|Goodbye, my dearest pony - I mean, son.|
You may scoff, pointing out that my son is sixteen and my daughter twelve; hardly children! But they are. It's a point worth making that age and appearance do not necessarily combine to make someone an adult and there are things that concern children - okay, teens - which can make for a confusing landscape. As their adult, it's my job to help them navigate that landscape as wisely as possible.
|"I said, I am NOT a pony!"|
I typed a list of phone numbers and a calendar of all the activities that were planned in advance and people whom they would be visiting. We made them both record various phone numbers. We actually forgot to request that they share each other's phone numbers with each other - as we received a text from our daughter that she needed her brother's phone number. Oops.
I checked all the possible rules regarding children - okay, TEENS - who travel without an adult. Interestingly, the railway system -the train -does not permit children under 18 to travel without an adult (see? they are children). That blew a small hole in one of our plans of flying into San Diego for one grandmother then taking the train to Simi Valley to see the other grandparents. My brother in San Diego was nice enough to take them to Simi Valley by car, so that was fixed. I am thinking it's likely a rule for safety. The train makes frequent stops and there's no guarantee that children will stay on the entire train for the entire trip - for whatever reason.
|The Other End of the Horse. Kidding.|
Okay. We are good. They can basically just get on the plane and go. I prepared and had notarized a Minors Traveling without an Adult Permission form, a Health form, and (almost forcibly - they SO did not want to be bothered) had them apply for their state Hawaii identification cards. They received temporary ones on the spot - with a picture! Great job, Hawaii DMV. They also carried their school IDs, too.
I didn't want to take any risks with them needing some type of identification on them..
I photocopied their birth certificates, IDs, health cards, calendars, Minors Traveling, Health Forms four times. They each got one set to carry on their bodies as they traveled. They each got an extra stuck into their suitcase. I had the thought (but I didn't follow through on it) to email a PDF of said forms to all relatives and friends involved.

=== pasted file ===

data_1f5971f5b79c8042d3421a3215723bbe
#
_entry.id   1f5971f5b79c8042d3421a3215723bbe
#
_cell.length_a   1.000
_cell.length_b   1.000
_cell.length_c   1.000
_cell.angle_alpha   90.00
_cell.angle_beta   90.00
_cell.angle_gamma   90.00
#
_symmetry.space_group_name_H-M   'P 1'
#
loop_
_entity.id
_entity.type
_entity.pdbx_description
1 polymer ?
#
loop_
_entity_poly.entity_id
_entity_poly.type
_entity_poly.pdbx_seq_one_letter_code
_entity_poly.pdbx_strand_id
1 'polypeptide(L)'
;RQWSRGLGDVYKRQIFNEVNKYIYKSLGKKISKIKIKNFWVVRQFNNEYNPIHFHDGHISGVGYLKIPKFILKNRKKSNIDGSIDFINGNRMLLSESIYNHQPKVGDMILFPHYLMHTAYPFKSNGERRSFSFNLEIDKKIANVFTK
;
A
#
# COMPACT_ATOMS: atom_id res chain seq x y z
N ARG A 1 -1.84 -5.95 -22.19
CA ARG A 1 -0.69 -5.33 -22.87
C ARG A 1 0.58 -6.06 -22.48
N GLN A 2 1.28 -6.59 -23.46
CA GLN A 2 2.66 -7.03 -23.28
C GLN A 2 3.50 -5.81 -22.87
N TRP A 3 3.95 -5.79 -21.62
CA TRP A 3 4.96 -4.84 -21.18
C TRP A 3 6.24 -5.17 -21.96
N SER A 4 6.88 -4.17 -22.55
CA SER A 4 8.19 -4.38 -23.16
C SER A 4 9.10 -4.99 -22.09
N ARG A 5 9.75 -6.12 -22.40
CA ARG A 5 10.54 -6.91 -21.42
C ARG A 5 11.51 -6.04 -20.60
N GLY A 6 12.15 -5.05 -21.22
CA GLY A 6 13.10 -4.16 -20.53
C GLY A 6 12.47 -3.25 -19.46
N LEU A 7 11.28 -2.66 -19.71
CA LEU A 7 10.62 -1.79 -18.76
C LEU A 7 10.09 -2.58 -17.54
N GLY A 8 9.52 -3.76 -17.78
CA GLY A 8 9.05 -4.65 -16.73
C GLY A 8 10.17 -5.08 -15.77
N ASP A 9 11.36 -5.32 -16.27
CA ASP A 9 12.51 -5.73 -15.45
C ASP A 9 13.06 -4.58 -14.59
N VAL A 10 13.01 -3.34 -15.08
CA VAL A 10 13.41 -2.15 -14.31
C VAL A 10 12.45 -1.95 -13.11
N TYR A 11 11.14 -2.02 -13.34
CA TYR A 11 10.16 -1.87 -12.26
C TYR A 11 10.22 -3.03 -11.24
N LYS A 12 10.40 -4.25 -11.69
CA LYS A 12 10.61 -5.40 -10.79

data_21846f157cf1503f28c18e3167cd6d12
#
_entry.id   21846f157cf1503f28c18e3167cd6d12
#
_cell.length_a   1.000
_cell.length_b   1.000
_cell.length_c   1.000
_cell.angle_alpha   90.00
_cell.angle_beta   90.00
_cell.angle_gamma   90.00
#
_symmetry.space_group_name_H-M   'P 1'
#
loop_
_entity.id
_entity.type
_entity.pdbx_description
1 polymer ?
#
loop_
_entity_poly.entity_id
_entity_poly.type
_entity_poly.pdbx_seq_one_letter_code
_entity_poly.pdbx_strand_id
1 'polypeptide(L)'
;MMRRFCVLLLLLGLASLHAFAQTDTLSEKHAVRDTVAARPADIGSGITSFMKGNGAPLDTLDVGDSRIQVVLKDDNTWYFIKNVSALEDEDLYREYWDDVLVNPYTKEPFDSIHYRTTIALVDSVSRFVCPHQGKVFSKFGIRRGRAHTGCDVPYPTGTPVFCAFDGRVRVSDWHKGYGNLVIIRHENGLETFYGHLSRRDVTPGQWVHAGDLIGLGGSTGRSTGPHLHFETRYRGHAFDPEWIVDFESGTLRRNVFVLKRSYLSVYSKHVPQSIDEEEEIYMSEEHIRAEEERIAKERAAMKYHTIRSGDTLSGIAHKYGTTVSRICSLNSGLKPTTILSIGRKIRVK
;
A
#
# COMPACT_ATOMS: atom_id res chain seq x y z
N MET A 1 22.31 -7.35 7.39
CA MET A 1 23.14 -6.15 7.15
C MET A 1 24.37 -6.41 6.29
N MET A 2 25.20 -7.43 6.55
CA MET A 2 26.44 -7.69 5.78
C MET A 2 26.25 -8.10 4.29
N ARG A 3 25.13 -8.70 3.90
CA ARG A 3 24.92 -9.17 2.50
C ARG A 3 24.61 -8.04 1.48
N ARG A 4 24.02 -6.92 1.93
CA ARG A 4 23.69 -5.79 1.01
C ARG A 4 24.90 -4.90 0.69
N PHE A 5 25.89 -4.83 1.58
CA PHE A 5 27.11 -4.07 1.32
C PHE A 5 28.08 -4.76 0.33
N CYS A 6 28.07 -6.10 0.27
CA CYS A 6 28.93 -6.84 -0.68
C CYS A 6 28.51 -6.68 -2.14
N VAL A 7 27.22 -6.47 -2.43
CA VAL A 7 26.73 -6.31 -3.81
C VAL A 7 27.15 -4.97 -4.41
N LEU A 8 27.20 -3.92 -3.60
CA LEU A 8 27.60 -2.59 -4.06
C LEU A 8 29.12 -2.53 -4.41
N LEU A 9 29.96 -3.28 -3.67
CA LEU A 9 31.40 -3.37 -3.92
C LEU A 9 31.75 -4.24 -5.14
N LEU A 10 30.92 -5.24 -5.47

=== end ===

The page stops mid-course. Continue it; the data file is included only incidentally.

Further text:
I also gave them forty dollars traveling money, each. I explained that headphones are expensive, so they brought their own. I advised them that restaurants are expensive in the airports, but don't starve yourself -just be careful with what you spend.
Here's the TIP:
Here's something I didn't know. Even though I am their parent, I was not going to be allowed pass the security checkpoint to see them off at the gate. Now, I had ASKED THIS QUESTION of my flight reservations representative. Apparently, he didn't know the answer actually but he (thought) said to me, oh, it's no problem. You just go on in.
This was frightening for my daughter, who was very anxious about traveling alone (well, with her brother - essentially alone, particularly if he is on his phone) for the first time. Her eyes got very large and they started to well up with tears. I didn't want to waste time arguing with the TSA staff (who argues with TSA?) so I made a quick decision. I ignored the potential drama flowing in the eyes of my children, and I ordered, "Get to the gate!"
By the grace of God, and my bugging the staff members that walked by me standing in that second, flipping long line, I was moved to the first class check-in, where I repeated, my children are about to leave, I am supposed to see them off.
I had one very sweet person say to the counter rep, "Oh, it's okay, just issue it (the gate pass), and put down that I said it was okay." Well, she left, and this counter rep -talk about Ms. Negative - says, "I don't really know if you're going to make it (on time)..." I so wished I had the power of ray-guns from my eyes at that moment.
Inwardly angry, I accepted her gate pass - which was just a dummy ticket with some phrase like 'parent' on it - and took off at full speed back to the original long line. I talked to the lady in front of me, to the gentlemen in front of me, and then to a woman who was helping an elderly man, and they all heard my story about how my children are traveling alone for the first time, and I really, really wanted to see them off at the gate, and SO sorry to bother you... these sweet people let me go through. God bless you, you people. Thank you, Lord. Throughout all this, I was texting my son, "I am coming! I am on my way!".
When I reached the second checkpoint, I tossed my purse into the scanner, and nearly collided with the security person who said, "Ma'am? Ma'am?" as I strode to the gate -I saw them! They were waiting for me! They were standing alone with a single flight attendant. All other passengers for that flight had boarded already.
I showered them with kisses. My daughter again looked like she was going to cry but I kissed all those tears away. The security guard had followed me for a bit, handed me my purse, but didn't seem at all angry. I think he could tell I wasn't some bomber by the way my children were hugging and kissing me.
Do you think my TIP is about the gate pass? It is a little bit.
Actually, it's more that when you are in trouble, tell people what you need, and thank God when you get it.
Example Medical Authorization Form
Example Unaccompanied Minors' Permission to Travel Form